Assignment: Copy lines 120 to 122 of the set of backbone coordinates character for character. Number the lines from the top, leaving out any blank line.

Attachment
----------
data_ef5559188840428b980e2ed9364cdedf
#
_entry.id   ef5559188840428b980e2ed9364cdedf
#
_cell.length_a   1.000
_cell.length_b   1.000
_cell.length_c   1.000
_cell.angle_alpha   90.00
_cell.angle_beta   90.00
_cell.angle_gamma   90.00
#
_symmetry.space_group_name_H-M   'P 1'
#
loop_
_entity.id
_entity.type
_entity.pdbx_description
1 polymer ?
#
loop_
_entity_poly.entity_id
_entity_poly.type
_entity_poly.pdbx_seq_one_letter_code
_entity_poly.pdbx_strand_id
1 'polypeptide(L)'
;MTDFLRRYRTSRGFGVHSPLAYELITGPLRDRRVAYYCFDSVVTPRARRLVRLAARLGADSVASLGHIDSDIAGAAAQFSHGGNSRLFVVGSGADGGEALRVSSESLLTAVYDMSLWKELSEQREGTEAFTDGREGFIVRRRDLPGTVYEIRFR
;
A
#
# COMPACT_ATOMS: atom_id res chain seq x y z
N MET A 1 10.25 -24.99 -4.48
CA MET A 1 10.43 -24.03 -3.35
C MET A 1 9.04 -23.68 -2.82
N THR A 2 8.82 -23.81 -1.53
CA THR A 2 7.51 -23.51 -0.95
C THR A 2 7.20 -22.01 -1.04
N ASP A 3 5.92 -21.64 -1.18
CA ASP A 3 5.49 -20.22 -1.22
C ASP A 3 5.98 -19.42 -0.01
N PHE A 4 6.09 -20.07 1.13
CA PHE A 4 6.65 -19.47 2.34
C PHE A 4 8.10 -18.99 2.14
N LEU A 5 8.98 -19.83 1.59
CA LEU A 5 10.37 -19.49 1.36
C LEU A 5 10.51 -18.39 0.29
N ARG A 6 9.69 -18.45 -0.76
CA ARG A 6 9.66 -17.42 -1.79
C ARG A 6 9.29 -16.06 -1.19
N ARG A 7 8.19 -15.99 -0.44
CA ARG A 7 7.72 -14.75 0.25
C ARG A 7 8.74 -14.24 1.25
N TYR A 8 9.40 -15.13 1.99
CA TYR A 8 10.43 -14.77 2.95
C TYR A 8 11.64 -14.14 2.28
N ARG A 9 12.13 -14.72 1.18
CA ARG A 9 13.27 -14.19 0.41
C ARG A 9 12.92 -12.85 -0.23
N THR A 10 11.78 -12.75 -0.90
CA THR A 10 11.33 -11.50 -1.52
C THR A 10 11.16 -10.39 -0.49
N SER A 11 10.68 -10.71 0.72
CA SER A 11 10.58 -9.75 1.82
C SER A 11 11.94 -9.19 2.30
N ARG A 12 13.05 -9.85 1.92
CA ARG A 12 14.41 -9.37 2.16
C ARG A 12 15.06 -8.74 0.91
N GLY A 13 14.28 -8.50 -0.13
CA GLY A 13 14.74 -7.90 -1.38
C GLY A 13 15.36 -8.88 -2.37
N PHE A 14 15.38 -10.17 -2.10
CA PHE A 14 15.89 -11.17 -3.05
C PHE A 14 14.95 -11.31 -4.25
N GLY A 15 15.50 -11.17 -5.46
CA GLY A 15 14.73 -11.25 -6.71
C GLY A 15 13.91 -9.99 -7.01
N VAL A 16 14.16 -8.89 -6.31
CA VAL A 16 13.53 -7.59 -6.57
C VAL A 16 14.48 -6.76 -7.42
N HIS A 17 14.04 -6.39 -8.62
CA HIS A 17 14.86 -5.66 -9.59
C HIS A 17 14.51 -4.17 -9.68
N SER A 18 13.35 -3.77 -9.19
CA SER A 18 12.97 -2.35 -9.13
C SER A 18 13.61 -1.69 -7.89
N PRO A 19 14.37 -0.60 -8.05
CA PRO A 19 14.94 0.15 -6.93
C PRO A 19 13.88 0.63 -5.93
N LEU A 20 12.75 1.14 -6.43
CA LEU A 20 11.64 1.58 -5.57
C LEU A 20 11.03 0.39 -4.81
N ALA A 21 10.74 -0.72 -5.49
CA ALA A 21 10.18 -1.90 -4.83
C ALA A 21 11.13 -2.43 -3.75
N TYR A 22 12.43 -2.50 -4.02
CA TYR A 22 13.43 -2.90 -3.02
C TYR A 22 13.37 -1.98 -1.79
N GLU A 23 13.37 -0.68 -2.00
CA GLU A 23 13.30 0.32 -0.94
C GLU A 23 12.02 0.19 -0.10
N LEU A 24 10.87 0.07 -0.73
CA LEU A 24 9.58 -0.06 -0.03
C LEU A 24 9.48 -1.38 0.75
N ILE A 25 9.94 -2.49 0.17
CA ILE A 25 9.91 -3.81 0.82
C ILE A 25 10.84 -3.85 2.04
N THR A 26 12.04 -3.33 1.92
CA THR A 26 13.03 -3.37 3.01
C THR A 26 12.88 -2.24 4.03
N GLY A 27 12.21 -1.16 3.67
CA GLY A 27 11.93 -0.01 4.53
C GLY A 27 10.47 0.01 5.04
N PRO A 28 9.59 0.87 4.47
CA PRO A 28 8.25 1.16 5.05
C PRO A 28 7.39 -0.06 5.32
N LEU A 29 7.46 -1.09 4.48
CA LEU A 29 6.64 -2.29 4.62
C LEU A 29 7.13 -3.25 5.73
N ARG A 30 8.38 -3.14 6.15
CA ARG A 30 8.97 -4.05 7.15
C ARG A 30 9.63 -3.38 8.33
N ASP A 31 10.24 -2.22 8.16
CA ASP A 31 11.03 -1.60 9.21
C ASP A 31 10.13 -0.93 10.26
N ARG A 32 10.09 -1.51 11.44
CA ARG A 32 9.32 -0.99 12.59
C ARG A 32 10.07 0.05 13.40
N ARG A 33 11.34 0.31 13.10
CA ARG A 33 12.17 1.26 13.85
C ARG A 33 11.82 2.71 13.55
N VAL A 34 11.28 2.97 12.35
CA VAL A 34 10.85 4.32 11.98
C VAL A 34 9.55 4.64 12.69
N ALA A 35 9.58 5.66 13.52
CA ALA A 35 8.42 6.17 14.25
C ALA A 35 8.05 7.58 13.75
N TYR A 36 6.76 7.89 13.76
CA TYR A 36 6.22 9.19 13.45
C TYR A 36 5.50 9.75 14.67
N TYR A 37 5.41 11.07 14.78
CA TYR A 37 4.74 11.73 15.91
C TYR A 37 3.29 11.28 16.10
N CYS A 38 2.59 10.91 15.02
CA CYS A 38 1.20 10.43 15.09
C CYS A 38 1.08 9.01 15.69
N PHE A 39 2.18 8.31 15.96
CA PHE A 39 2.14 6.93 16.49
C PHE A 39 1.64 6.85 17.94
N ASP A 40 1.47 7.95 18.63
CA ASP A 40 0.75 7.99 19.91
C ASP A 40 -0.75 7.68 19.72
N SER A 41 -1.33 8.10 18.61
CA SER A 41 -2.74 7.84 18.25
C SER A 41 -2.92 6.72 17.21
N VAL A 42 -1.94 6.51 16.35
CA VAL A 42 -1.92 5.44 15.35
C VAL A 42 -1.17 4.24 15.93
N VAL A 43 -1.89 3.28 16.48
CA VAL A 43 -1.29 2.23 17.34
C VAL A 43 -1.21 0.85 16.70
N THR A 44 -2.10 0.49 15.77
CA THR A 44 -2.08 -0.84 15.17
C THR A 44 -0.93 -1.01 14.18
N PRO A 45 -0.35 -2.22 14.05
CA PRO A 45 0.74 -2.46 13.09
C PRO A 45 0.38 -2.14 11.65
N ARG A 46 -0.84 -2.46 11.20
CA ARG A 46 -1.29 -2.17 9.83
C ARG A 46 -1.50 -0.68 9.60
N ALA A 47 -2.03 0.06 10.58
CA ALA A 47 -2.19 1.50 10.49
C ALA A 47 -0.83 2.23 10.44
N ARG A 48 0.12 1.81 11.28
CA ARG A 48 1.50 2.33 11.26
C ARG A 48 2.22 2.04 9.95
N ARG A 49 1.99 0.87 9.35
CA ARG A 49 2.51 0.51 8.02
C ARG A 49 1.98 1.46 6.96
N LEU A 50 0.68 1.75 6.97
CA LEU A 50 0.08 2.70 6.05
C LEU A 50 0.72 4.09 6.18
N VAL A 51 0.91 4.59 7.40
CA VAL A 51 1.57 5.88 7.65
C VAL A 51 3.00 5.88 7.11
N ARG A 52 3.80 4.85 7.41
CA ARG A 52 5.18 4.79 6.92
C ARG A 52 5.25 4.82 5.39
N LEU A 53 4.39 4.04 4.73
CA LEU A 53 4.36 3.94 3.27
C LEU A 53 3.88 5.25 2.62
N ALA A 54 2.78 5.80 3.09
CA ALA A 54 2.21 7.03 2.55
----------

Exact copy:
C ARG A 30 9.63 -3.38 8.33
N ASP A 31 10.24 -2.22 8.16
CA ASP A 31 11.03 -1.60 9.21